Philip Lawrence

My Experience With PiAware

My Experience With PiAware

I'd consider myself an aviation nerd. I've been seriously considering getting my Private Pilot's License (PPL) for a while now, but haven't taken the plunge just yet. I live about a mile away from Phoenix-Mesa Gateway airport (KIWA / AZA) which is a General Aviation (GA) airport that services some of the budget airlines including Allegiant, WestJet, Swoop, and Flair, but mostly services GA and military aircraft. Side note, if you're ever in the area and love planes, go check out Barrio Brewing at the airport (it's outside of the terminal, so you don't need a boarding pass or anything!). They have windows & a patio overlooking part of the GA ramp and there are often T-38s, Harriers, or various helis that are parked just outside the restaurant.

What is PiAware?

A while back my friend showed me to his PiAware, which is a small computer (a Raspberry Pi to be specific) that is hooked up to an antenna and acts as a self-contained aircraft radar. This can then feed into FlightAware or other live radars, usually in exchange for a premium/ad-free account on their site. Additionally, you can go directly to the PiAware in your browser and see a live version of the radar. Very cool for identifying traffic nearby or  tracking friends/loved ones flying in to visit!

My original PiAware Setup

I started with the PiAware sitting in my office, just a few feet from me. It wasn't an ideal place to put it, since there are a lot of obstacles between the antenna and the aircraft. But even with it there, I was able to pick up quite a bit of traffic. I also installed Virtual Radar Server (VRS) on a virtual machine on my home server. VRS has a much better interface than the default PiAware one, and you can install packages on top of it to further enhance the interface. Overall, a much better system and you don't have to choose between the two of them since both can run at the same time!

My initial coverage, shown by the darker jagged outline on the map. Each ring is 20 miles from my house.

Improving Coverage

As you can see above, I had pretty good coverage in my local area. But I didn't get a whole lot of traffic outside of the Phoenix metro area. I decided I wanted to change this, but how? Well, the easiest and cheapest step was moving the antenna somewhere more favorable. I haven't gotten my wife approval factor (WAF) score high enough, so I couldn't mount it outside or anywhere visible outside of my office. The next logical place was the attic.

The same setup the next day, but in the attic instead of my office.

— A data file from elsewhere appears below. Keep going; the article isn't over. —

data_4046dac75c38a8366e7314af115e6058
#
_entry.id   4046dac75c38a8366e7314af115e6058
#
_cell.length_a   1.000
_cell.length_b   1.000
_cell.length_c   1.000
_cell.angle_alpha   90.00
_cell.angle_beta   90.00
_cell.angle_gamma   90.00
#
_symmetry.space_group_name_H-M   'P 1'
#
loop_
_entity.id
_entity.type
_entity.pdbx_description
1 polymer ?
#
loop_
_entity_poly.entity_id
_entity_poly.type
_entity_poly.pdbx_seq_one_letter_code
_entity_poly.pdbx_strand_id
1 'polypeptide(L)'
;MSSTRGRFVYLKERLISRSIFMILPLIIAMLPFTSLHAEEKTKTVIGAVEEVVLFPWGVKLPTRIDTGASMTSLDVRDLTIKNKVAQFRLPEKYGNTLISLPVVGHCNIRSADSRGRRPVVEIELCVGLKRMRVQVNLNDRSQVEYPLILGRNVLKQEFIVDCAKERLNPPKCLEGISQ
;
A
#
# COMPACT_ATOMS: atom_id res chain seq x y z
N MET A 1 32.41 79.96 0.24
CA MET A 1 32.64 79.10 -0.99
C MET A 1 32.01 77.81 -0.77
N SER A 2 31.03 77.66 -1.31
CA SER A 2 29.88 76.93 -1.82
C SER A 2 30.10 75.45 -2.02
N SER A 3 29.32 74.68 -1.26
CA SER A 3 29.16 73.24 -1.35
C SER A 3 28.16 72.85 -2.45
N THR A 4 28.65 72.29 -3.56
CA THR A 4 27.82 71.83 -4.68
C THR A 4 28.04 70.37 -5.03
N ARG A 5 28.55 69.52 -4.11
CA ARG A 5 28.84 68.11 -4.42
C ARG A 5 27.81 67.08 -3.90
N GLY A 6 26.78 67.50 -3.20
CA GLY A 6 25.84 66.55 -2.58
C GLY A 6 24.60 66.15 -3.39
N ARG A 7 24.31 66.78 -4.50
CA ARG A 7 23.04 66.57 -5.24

What a HUGE difference moving the antenna up an additional ~15' made! The best part was that I was finally capturing most of the same traffic as shown on FlightAware.

Capturing ground movements at KIWA.

Additionally, I've been capturing ground movements from Gateway Airport, following them from their gate/ramp all the way to the edge state. I've even picked up ground movement at Phoenix SkyHarbor when the conditions are right - roughly 25 miles away with a lot of obstructions in between! In the screenshot above, you can also see a lot of the customizations I've made to VRS: quick links to the plane on various sites, the carrier flags, and the aircraft silhouettes.

Comparing FlightAware's live radar (left) vs. my PiAware (right)

Even More Coverage??

I've since added a larger antenna, which surprisingly didn't increase the range I was seeing, but has been providing more accurate data. The aircraft that are on the edges of my range have been showing the correct squawk, heading, altitude, etc. instead of having bad/missing data. I also just picked up a the blue USB stick instead of the orange one with hopes that it'll improve range slightly.

My current range; each ring is now 50 miles instead of 20 miles like the previous images.

Overall, I've thoroughly enjoyed working with PiAware and Virtual Radar Server. If you're into aviation at all, you can setup all of this for around $100 - and you get a free enterprise account from FlightAware, which is at the time of writing a $90/mo option! You can check out my stats and compare them to yours on FlightAware.



Director, Analytics Innovations at Acronym, Developer, Cyclist, Photographer

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